With increasing recognition of the need for the localisation of development finance and greater processes of locally-led development to counteract the concentration of power and resources for global development in the hands of Northern actors, Nicola has played an active role in sectoral efforts to ‘reimagine’ the global aid system to support more equitable relationships between NGOs in the global North and South and to promote a fairer system of development cooperation.

As a researcher committed to impact, Nicola is proud to have built on her research to launch a new social enterprise, One World Together, that provides long-term, predictable and unrestricted funding to local and community organisations in the UK and around the world and engages in new ways with a new generation of committed supporters of global development. In 2023 she was awarded a £45,000 investment in One World Together as the winner of the Aspect Research Commercialisation (ARC) Accelerator programme, which supports Humanities researchers to transform their research-based ideas into successful enterprises.

Nicola loves working at the University of Manchester for its commitment to and investment in Social Responsibility that has enabled this success. She is also inspired by the passionate students and future development professionals she teaches each year and appreciates the opportunity to translate her research findings into her teaching.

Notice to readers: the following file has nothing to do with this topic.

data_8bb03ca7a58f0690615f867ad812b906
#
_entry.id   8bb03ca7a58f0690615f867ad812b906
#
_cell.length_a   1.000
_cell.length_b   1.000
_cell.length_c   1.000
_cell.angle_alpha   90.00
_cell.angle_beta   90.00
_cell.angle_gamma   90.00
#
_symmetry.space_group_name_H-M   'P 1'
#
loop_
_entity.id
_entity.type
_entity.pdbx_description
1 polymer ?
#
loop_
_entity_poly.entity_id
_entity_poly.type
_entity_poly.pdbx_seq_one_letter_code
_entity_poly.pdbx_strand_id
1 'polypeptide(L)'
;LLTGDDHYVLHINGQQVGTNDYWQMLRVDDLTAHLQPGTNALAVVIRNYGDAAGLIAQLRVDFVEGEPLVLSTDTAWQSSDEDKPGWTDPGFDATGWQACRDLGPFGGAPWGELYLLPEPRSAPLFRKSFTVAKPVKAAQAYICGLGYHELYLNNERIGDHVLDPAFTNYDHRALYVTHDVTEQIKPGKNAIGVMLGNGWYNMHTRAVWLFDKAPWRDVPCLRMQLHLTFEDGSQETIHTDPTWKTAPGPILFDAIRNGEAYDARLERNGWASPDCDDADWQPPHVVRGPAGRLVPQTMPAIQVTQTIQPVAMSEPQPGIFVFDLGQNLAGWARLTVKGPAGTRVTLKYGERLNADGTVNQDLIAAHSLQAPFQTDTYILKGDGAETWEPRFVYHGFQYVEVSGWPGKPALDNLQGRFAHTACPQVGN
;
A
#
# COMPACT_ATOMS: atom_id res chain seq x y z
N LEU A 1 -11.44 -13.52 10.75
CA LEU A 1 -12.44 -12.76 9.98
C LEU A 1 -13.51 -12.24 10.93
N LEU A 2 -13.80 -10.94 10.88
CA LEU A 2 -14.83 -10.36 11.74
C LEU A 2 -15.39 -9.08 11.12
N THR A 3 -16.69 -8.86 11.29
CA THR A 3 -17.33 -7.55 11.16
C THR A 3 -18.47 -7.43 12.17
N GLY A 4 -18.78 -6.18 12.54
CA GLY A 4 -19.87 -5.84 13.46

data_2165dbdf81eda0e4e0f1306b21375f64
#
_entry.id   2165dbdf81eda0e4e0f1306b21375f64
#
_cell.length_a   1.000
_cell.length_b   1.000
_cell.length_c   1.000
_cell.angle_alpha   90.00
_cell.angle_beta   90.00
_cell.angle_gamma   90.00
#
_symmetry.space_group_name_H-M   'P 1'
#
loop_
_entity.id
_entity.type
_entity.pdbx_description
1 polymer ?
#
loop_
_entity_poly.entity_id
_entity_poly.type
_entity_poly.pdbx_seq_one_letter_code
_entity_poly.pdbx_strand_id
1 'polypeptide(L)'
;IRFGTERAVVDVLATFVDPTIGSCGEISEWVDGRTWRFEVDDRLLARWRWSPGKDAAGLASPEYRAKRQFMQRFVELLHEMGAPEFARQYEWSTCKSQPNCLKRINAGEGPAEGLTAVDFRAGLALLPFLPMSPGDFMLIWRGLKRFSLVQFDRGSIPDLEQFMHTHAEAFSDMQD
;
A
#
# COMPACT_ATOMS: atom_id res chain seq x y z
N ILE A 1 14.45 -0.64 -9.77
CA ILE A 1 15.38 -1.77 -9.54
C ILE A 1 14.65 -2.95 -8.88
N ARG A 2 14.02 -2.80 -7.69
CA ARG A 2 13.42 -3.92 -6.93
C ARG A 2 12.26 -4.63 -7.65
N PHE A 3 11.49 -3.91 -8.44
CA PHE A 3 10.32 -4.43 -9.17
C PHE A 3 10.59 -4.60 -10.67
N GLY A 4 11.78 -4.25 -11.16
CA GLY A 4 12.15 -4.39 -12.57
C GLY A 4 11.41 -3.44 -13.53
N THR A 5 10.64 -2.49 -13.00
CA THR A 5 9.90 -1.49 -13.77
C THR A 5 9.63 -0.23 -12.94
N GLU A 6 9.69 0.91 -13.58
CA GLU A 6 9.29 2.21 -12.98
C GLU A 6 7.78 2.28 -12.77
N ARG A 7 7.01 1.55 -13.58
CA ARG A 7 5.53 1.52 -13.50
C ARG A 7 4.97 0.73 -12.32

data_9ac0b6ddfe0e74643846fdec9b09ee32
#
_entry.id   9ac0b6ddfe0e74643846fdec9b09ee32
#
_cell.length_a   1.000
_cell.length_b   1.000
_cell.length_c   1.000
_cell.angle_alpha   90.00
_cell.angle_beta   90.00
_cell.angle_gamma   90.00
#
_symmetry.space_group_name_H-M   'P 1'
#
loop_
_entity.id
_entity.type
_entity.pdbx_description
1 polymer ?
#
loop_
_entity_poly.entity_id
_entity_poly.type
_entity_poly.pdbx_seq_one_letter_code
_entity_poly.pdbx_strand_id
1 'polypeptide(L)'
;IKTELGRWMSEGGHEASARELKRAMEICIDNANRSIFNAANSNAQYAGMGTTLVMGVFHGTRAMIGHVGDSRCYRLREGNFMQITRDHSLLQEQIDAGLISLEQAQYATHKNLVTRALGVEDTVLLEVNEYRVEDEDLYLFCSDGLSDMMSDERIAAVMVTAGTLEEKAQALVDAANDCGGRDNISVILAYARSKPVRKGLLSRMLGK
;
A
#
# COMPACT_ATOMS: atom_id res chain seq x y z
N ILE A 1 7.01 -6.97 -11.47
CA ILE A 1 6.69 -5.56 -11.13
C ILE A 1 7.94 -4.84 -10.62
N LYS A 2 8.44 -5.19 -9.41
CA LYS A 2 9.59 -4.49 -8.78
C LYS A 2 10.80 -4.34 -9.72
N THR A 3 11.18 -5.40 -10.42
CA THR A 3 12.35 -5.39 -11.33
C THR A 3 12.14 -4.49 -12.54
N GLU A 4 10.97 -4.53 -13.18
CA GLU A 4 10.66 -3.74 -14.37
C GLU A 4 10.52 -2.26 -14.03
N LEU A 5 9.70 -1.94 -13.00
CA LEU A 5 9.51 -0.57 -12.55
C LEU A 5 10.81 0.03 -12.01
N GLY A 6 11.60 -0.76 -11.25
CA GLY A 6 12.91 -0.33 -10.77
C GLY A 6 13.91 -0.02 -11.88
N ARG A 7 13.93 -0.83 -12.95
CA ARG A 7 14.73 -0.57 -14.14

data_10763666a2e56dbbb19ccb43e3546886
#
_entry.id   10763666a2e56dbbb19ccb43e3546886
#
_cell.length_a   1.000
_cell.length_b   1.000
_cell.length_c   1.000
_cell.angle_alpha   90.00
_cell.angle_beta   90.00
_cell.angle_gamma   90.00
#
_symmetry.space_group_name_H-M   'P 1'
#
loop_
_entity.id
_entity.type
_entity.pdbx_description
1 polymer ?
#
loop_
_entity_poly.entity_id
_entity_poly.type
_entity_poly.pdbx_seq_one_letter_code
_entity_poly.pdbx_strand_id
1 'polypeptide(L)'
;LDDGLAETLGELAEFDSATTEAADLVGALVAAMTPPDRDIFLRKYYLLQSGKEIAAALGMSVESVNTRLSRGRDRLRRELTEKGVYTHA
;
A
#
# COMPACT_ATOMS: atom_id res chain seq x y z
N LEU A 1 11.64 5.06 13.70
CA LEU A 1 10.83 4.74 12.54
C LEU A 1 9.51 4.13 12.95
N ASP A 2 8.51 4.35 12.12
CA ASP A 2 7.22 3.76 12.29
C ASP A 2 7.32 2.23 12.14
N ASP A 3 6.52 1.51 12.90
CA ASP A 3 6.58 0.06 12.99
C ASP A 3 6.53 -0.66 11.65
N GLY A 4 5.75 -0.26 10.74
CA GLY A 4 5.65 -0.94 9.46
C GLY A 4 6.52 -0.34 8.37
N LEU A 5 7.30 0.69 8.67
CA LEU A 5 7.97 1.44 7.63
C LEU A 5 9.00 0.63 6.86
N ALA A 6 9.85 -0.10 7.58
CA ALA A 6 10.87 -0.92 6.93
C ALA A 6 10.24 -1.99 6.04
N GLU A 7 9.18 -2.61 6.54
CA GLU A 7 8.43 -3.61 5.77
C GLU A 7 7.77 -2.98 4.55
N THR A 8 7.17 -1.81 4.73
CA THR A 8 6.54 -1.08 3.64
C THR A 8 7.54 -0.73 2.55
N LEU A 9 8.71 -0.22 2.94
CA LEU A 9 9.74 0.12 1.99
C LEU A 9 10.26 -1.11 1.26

Research interests

My research situates development as a long-term process of transformation and social justice

With a particular interest and expertise in urban poverty, my work reconciles issues of structure and agency in poverty reduction, looking both at the lived experiences of different groups of urban residents (urban poor communities, women, youth) and how layers of disadvantage along social, political and economic lines can impose significant constraints on these groups.

In policies and programmes for poverty reduction, this plays out in the tension between meeting the immediate needs of the urban poor and addressing the longer-term issue of pursuing social justice and rights to the city. The extent to which NGOs and other development actors are able to meet these goals is another of my research interests.

Visit my current research page for my work on youth, poverty and inequality in urban Tanzania.


Expertise related to UN Sustainable Development Goals

In 2015, UN member states agreed to 17 global Sustainable Development Goals (SDGs) to end poverty, protect the planet and ensure prosperity for all. This person’s work contributes towards the following SDG(s):

  • SDG 1 - No Poverty
  • SDG 3 - Good Health and Well-being
  • SDG 5 - Gender Equality
  • SDG 8 - Decent Work and Economic Growth
  • SDG 10 - Reduced Inequalities
  • SDG 11 - Sustainable Cities and Communities
  • SDG 13 - Climate Action

Research Beacons, Institutes and Platforms

  • Global inequalities
  • Global Development Institute
  • Manchester Urban Institute


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Collaborations and top research areas from the last five years

Recent external collaboration on country/territory level. Dive into details by clicking on the dots or